|Date(s):||August 31, 1899 to 1899|
|Location(s):||NORFOLK CITY, Virginia|
|Course:||“Rise And Fall of the Slave South,” University of Virginia|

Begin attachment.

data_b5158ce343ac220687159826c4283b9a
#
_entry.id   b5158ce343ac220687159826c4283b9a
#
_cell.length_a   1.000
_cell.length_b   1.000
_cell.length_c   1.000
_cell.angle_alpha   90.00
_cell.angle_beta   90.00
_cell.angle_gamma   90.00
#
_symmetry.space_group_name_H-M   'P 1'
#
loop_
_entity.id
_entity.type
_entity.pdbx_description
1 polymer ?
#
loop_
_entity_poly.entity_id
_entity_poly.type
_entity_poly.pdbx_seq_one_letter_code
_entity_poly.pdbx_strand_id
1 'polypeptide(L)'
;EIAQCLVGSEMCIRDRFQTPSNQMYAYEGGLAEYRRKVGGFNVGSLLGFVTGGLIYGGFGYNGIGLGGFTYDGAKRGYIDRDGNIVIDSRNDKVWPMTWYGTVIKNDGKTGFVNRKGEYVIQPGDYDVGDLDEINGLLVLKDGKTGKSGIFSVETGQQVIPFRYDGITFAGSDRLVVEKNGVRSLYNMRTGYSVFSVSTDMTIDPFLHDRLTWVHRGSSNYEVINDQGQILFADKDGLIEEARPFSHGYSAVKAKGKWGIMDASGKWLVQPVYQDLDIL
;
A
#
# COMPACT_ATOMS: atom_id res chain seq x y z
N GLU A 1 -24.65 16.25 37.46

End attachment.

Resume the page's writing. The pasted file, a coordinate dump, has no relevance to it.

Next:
Black members of the International Longshoremen's Association quit work until their demand that the United States Shipping Company at Newport News fired all non-union white men. On August 31, 1899, the unofficial strike of the black men disrupted the handling and loading of ships in the Warwick County port. However, within one day, the shipping company had obtained nearly one hundred white men to fill the vacant jobs. While the stevedores asked the black men to work through the end of the week, in exchange for a promise that the shipping company would reevaluate its hiring of non union whites. The black men declined this offer and stated once again that they would only work if the white men were laid off. As blacks entered into capitalistic competition with whites, the dynamic of race relations changed drastically from what many Southern whites had faced before the War. While this episode indicates the interchange of ideas and economic opportunity, it also shows that skin color played a large role in how minorities dealt with their participation in a predominantly white social and economic order. The blacks that form the union practice a cautiously active role in the economy, stressing interdependence on one another for the strength of the whole, while at the same time engaging in a capitalistic opportunity.What was so risky about the black laborers decision to discontinue working was that it would likely place them into possible unemployment. Despite the economic independence of blacks, as author Robert Ransom describes, many blacks were hired to fill 'black jobs' and were paid 'black wages'. This statement indicates that economic opportunity for blacks remained limited even into the final decades of the nineteenth century. Rather white Southerners have simply adapted institutional barriers barring blacks from equal pay and fair access to economic opportunity. The slow growth of the Southern economy after the Civil War negatively affected all races and maximized the economic competition in the marketplace. In a social order determined by whites it was highly unlikely that the blacks would succeed in leveraging for more pay or greater opportunity in the marketplace. The organization of the blacks in the Longshoremen union certainly increased the leverage of the blacks, but had little realistic ability accomplish their motive.